Pat Hall was born December 18, 1965, to Bill and Diane Hall in Grand Rapids Michigan. He is the oldest of four boys. From the time Pat was 8 years old he ate, slept, and breathed football!

In 1980 Pat’s Varsity Football coach told him he was too small for football. So he searched for the answer to overcoming his genetics. At 5’4” and 125 lbs., he wasn’t exactly Refrigerator Perry! Although through sheer will and the love of football, he was able to make the all-star teams every year he played up until this point. So once Pat put his heart into weightlifting he gained 20 pounds a year in high school and started as nose tackle his senior year. He was completely hooked on weightlifting. Pat read everything he could on bodybuilding and weightlifting. In 1983 at the behest of that same football coach he entered the Michigan State High School Powerlifting Championship & placed third in the 181 lb. class for 16-17 year old age group. From that day forward, he was hooked on powerlifting.

In 1984 Pat entered the USPF Michigan State Powerlifting Championships where he won the teen class and placed third in the open 181 lb. class. In 1985 Pat won the Michigan Teenage State Championship in the 198 lb. class, weighing 185 lbs. That year he enlisted in US Air Force and was stationed in Minot, ND. He immediately started looking for the local powerlifters and bodybuilders. Sure enough, there was a tight knit group of guys more than willing to help. In particular, a powerlifter named Jack DeShields, the Air Force Champion in 220 and 242 class. The weight room back then was mostly equipment built by the base maintenance group who welded the equipment together. During Pat’s time there, he won several state powerlifting championships and local meets. He had also done some bodybuilding shows as well.

In 1990 Pat felt it was time to step up so he went to the American Powerlifting Federation Nationals and placed 5th in the 220 class. This was also the year he got involved in Special Olympics and became a certified coach in North Dakota. In 1991 Pat became the state chairman for the APF in North Dakota. In 1994 Pat won the USPF Military Championships in the 220 class. He also became the North Dakota USPF State Chairman. Pat attended the 1994 American Drug-Free Powerlifting Association’s Northwest Open. He competed against the Collegiate
National Champion Jim Cahill in the 220 class and won that tough battle. This meet qualified him for the ADFPA Nationals that he entered and placed 4th. In 1995 Pat won the duel sanction USPF/APF North American Powerlifting Championship in the 242 lb. class with a pr 749 squat, 496 bench, and 672 deadlift for a 1917 total. Pat received his Associates Degree, ISSA personal training certification, and started his personal training business. He also left the Air Force and started a new career with the City of Minot Fire Department as a Firefighter/ EMT.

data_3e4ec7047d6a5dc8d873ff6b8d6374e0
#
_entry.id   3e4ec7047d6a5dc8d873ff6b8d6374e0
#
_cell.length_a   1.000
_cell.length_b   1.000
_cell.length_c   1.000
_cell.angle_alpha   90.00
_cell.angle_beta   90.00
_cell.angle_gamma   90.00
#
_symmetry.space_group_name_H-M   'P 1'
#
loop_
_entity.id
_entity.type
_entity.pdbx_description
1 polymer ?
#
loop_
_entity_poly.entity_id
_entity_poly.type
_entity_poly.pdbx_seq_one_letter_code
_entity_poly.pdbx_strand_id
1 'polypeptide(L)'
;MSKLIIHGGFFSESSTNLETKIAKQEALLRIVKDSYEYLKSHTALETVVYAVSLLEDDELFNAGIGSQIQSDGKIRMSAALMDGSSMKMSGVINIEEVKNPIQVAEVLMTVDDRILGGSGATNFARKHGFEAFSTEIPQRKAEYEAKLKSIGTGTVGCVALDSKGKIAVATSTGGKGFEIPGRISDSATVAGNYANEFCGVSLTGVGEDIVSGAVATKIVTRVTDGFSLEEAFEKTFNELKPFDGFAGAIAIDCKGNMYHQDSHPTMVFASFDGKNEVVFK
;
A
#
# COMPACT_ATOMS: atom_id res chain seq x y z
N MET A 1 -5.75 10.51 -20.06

In 1998 Pat returned to USAPL Nationals in the 220 class and placed 5th with the help of his training partner, Gene Bell. Pat also was a chairman that year for the Strongman Competition at the Norsk Hostfest in North Dakota, the biggest Scandinavian festival in North America. Magnus VerMagnussen was the MC for this event as well. Pat tore his bicep helping with the events.

In 1999 Pat moved to Georgia. Not yet fully recovered from his bicep tear and nursing a back injury, he went to USAPL Nationals anyway and placed 5th in the 220 class. In October of that year, Pat went through a 14 week recruit school and another 16 weeks of EMT-Intermediate for the Gwinnett County Fire Department. In 2001 he went to the USAPL Bench Nationals and placed 5th in the stacked 198 lb. class. At this point, the wear and tear on Pat’s body had taken a toll and his work commitments had become too great so the only competition he did in 2002 was the NPC Georgia. He placed first in the Heavyweight class of Georgia’s Finest, a division for police, firefighters, and military. Pat’s comeback to powerlifting began in 2007. He started with some bench press contest, ending that year with winning the APC Nationals in the 242 pound class with a 567 bench. Pat also was able to set three APF American records in the 242 class, 40-44 age division in the bench, deadlift, and total at the Georgia APF State Meet. In 2008 at the Georgia APC State Meet Pat had a catastrophic accident with his opening squat of 826 lbs. that tore both patella tendons, the right ACL, and a partial tear on the left ACL. This ended his competitive full powerlifting career. 18 months later to everybody’s surprise, he returned to full duty as a firefighter. He has also managed to squat 500 and deadlift 640 something his doctor said he would never be able to do!
That squat can be seen on YOUTUBE under Pat’s 826.

Pat’s Powerlifting Statistics:

1983 USPF Michigan State High School 3rd 181 350 270 400 1020
1984 USPF Michigan State 1st teen & 3rd open 181 500 345 545 1390
1985 USPF Michigan State Teenage 1st 198 530 330 550 1410
1987 USPF North Dakota State 1st 198 570 375 600 1545

1990 APF NATIONALS 5th 220 650 424 650 1725
1994 ADFPA NATIONALS 4th 220 705 435 650 1791
1994 USPF Military Championships 1st 220
1995 USPF/APF NORTH AMERICAN 1st 242 749 501 672 1923
1998 USAPL NATIONALS 5th 220 650 474 699 1824
1999 USAPL NATIONALS 5th 220 639 440 650 1730
2001 USAPL BENCH NATIONALS 5th 198 450
2007 APC NATIONALS BENCH 1st 242 567
2007 APF GEORGIA STATE 1st 242 804 644 744 2193

Best Competition lifts:

181 530 330 550 1410 total (marathon suit no bench shirt)
198 650 451 640 1725 total (Inzer Z-suit, Blast shirt)
220 725 474 699 1824 total (Inzer Z-suit, HD Blast shirt)
242 749 500 750 1917 total (Inzer Z-suit, HD Blast shirt)
APF Georgia State Meet
242 804 644 744 2193 total (T-Rex suit, phenom briefs, & Double Rage-X shirt)
275 650 bench press